"I don't like standing out in the middle of the street," says a housekeeper sitting on the bus-stop bench, wearing green scrubs, cigarette in hand. She's joined by three fellow smokers in scrubs: royal blue, dark blue, and maroon—like a rainbow starting to catch fire.
"It's just awful, and it looks stupid," says Royal Blue, who works in sterile processing. "They're worried about how smokers represent Duke and the hospital. But we still represent Duke when we're sitting out here." It's ugly, she says, gesturing to the nearby crowd and to the cigarette butts littering the lawn.
Maroon: "Plus, it's going to get cold in the winter."
Green: "Too hot in summertime, too cold in winter."
Royal Blue shrugs. "Put that coat on."
Others' responses are more measured. "It's better than having patients come in and out through a cloud of smoke," says visitor Jimmy Jacobs, as he himself takes a puff on a cigarette.
"I think it's a good idea," says T.J. Barnaby, crouching in the shade of a tree about fifty yards down the road. Barnaby's son is undergoing surgery. "Half the people in there are in there from smoking.
"It's the way the world's going. Restaurants, bars…. Where I'm from originally [in Massachusetts], you can't smoke anywhere. I can't smoke if I go to see my kid at school. It makes it inconvenient for smokers. It's not a bad idea."
At 11:30 a.m. Jackie Caldwell, who works for a construction subcontractor, is out on the lawn sipping a cold Mountain Dew and having a smoke. His first, he says, since 6:30 a.m. He smokes less now than he did when the ban went into effect, in part because his fifteen-minute breaks don't always give him time to get off medical center property, and in part because he can no longer smoke when he's working outdoors, on the loading dock. He acknowledges that smoking less is a good thing. "I'd like to quit," he says. "But I want to quit because I want to, not because the university's forcing me."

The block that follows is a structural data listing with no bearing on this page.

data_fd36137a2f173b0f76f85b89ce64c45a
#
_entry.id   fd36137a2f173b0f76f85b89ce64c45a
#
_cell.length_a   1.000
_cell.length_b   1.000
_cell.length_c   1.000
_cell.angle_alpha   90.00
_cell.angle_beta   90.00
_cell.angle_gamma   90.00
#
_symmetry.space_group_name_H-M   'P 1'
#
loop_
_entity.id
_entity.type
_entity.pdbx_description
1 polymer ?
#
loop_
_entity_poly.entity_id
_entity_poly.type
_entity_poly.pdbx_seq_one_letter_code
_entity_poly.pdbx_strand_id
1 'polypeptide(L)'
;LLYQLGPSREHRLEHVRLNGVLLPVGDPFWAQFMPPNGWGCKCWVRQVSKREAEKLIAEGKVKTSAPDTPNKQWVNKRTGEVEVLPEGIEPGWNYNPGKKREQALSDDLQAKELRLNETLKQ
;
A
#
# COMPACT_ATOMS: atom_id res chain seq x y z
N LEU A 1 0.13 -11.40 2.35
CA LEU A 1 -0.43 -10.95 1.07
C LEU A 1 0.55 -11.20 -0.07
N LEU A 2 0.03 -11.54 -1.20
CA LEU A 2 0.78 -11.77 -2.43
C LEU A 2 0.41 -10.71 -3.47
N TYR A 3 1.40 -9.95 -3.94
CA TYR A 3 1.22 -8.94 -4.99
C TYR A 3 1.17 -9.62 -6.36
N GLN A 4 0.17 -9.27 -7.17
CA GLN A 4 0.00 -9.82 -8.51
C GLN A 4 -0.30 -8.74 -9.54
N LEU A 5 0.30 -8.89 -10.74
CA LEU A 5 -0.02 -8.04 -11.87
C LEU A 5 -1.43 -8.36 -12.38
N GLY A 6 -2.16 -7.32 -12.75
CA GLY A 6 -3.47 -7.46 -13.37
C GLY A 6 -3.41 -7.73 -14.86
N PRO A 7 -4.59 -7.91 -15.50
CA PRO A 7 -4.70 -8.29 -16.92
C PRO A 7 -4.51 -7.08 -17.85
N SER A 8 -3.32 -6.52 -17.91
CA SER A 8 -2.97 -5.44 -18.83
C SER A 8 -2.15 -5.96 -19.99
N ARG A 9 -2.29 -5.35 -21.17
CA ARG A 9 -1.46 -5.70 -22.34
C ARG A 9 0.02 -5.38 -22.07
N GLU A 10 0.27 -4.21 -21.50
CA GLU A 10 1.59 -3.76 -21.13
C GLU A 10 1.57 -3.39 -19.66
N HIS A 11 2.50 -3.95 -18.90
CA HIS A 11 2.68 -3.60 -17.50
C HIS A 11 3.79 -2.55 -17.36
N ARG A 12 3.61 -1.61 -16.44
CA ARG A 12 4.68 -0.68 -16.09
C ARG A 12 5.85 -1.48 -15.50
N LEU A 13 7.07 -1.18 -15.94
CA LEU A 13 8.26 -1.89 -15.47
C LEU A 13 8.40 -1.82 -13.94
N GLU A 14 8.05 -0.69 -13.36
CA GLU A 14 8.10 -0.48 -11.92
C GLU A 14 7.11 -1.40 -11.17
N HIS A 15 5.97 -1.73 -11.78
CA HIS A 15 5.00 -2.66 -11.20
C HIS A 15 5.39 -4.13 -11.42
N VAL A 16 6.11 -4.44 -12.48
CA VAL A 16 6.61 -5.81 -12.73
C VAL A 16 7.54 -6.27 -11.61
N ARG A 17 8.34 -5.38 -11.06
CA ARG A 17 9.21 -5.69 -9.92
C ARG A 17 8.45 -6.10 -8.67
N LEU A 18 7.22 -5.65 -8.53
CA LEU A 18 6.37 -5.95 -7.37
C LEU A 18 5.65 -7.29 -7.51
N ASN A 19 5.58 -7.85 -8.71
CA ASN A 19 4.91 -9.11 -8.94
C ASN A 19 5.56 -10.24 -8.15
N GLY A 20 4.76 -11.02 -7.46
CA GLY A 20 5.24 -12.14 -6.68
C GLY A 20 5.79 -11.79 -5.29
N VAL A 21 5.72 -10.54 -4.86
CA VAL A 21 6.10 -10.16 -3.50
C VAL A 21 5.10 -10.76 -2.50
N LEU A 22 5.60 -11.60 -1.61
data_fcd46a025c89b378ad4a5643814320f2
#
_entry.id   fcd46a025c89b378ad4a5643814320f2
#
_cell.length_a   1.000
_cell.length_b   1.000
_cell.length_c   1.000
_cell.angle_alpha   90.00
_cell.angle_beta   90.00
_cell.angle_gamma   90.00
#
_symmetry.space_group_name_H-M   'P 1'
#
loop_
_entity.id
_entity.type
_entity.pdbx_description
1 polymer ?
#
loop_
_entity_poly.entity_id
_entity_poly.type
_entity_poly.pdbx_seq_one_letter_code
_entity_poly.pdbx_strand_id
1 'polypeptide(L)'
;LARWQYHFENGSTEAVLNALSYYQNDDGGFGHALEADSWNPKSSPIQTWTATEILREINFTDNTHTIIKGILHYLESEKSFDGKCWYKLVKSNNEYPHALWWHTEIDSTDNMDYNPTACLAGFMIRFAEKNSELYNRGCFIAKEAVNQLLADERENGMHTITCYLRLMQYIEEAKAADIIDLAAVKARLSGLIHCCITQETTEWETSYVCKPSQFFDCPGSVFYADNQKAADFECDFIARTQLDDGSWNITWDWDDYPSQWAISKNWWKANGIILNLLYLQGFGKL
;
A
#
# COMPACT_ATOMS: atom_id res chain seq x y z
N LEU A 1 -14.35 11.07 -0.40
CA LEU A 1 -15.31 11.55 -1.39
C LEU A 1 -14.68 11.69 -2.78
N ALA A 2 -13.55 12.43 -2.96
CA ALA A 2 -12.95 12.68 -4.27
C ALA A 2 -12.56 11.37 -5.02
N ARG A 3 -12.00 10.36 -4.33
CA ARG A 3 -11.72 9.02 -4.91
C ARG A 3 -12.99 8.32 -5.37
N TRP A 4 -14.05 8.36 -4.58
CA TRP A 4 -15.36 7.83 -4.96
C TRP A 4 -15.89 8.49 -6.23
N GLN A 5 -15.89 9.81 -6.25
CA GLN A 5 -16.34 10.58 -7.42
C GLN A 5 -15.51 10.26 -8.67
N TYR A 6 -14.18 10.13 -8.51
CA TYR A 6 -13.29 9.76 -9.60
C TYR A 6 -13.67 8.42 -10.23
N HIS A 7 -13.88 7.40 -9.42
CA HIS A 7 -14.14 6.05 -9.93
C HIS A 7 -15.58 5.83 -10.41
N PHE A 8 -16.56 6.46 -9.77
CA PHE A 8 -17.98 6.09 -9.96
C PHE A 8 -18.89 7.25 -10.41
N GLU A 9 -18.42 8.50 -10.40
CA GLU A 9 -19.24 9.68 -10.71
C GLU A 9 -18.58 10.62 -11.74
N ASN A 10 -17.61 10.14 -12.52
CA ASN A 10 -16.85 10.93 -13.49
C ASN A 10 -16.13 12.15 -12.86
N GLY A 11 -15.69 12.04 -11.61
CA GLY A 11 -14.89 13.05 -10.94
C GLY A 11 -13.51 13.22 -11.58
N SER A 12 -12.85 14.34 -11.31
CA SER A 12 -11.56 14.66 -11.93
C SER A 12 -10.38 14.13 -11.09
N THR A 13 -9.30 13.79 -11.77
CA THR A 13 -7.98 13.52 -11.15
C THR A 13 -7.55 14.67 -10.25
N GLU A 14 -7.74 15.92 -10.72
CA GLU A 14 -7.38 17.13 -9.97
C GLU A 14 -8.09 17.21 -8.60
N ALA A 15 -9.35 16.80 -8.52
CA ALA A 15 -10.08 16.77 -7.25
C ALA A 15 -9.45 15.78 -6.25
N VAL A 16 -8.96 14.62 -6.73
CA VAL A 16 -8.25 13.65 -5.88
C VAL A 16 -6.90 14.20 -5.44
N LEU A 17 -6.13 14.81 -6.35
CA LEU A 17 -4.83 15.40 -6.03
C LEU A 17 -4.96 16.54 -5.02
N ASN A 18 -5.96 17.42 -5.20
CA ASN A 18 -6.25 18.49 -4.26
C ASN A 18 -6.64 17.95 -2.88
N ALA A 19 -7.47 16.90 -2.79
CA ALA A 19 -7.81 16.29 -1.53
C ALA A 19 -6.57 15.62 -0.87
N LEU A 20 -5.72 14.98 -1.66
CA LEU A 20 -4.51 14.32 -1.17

His story is not uncommon. For all their complaints, the majority of those visiting the bus stop acknowledge that the new restrictions have cut down on their smoking, not an undesirable development in and of itself. It's just that they feel their freedoms have been chipped away a bit more.
The shift toward smoke-free environments, both nationwide and at Duke, has been a gradual one, though in recent years, as many cities and towns have begun instituting bans on smoke in bars and restaurants—even against business owners' complaints that they will curb business—it seems to have picked up some steam.
Duke Medical Center first banned the sale of cigarettes and tobacco products in 1987. (Its six cigarette machines were "used to replace outdated machines elsewhere on campus," read a quote in The Chronicle.) In 1989, the medical center went smoke-free indoors, following a growing trend, but also giving it weight as the largest employer in the county. Duke's early smoke-free initiatives were led by Steve Herman, then director of the medical center's Quit Smoking Consult Service and an assistant professor of medical psychology.